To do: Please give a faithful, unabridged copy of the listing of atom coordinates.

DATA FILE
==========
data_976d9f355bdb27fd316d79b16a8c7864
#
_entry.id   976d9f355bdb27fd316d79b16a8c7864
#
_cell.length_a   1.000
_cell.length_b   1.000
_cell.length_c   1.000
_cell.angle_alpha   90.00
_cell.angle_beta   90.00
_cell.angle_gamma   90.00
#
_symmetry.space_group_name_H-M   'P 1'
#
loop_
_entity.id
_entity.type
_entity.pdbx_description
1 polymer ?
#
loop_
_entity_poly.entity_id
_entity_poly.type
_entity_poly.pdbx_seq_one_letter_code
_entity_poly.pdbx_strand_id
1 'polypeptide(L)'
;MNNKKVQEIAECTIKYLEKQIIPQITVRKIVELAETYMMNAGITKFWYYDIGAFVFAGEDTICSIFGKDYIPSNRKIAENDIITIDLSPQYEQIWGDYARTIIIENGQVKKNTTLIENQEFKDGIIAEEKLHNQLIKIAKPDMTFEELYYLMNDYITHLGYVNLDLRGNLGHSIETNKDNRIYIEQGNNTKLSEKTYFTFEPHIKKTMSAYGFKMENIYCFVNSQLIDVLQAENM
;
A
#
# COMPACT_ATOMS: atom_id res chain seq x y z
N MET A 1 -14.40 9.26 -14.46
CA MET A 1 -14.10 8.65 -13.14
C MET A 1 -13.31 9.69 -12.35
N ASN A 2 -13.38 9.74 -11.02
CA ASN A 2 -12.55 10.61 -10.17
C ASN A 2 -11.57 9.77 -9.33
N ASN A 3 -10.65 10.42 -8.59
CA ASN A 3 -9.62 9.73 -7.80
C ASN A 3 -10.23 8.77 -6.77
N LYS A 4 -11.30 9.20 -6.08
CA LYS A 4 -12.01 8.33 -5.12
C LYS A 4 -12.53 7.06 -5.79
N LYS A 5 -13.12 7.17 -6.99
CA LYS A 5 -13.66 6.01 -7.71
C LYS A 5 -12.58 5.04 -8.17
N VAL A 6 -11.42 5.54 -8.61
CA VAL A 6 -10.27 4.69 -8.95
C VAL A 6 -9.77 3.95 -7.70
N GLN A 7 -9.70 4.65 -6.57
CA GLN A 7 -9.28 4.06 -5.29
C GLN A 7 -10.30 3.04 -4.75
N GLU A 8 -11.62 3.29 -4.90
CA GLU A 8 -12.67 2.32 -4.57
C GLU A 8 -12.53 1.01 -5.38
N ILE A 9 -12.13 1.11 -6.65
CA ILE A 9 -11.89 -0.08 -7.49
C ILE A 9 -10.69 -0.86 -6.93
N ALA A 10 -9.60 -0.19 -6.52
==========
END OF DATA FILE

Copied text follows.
data_976d9f355bdb27fd316d79b16a8c7864
#
_entry.id   976d9f355bdb27fd316d79b16a8c7864
#
_cell.length_a   1.000
_cell.length_b   1.000
_cell.length_c   1.000
_cell.angle_alpha   90.00
_cell.angle_beta   90.00
_cell.angle_gamma   90.00
#
_symmetry.space_group_name_H-M   'P 1'
#
loop_
_entity.id
_entity.type
_entity.pdbx_description
1 polymer ?
#
loop_
_entity_poly.entity_id
_entity_poly.type
_entity_poly.pdbx_seq_one_letter_code
_entity_poly.pdbx_strand_id
1 'polypeptide(L)'
;MNNKKVQEIAECTIKYLEKQIIPQITVRKIVELAETYMMNAGITKFWYYDIGAFVFAGEDTICSIFGKDYIPSNRKIAENDIITIDLSPQYEQIWGDYARTIIIENGQVKKNTTLIENQEFKDGIIAEEKLHNQLIKIAKPDMTFEELYYLMNDYITHLGYVNLDLRGNLGHSIETNKDNRIYIEQGNNTKLSEKTYFTFEPHIKKTMSAYGFKMENIYCFVNSQLIDVLQAENM
;
A
#
# COMPACT_ATOMS: atom_id res chain seq x y z
N MET A 1 -14.40 9.26 -14.46
CA MET A 1 -14.10 8.65 -13.14
C MET A 1 -13.31 9.69 -12.35
N ASN A 2 -13.38 9.74 -11.02
CA ASN A 2 -12.55 10.61 -10.17
C ASN A 2 -11.57 9.77 -9.33
N ASN A 3 -10.65 10.42 -8.59
CA ASN A 3 -9.62 9.73 -7.80
C ASN A 3 -10.23 8.77 -6.77
N LYS A 4 -11.30 9.20 -6.08
CA LYS A 4 -12.01 8.33 -5.12
C LYS A 4 -12.53 7.06 -5.79
N LYS A 5 -13.12 7.17 -6.99
CA LYS A 5 -13.66 6.01 -7.71
C LYS A 5 -12.58 5.04 -8.17
N VAL A 6 -11.42 5.54 -8.61
CA VAL A 6 -10.27 4.69 -8.95
C VAL A 6 -9.77 3.95 -7.70
N GLN A 7 -9.70 4.65 -6.57
CA GLN A 7 -9.28 4.06 -5.29
C GLN A 7 -10.30 3.04 -4.75
N GLU A 8 -11.62 3.29 -4.90
CA GLU A 8 -12.67 2.32 -4.57
C GLU A 8 -12.53 1.01 -5.38
N ILE A 9 -12.13 1.11 -6.65
CA ILE A 9 -11.89 -0.08 -7.49
C ILE A 9 -10.69 -0.86 -6.93
N ALA A 10 -9.60 -0.19 -6.52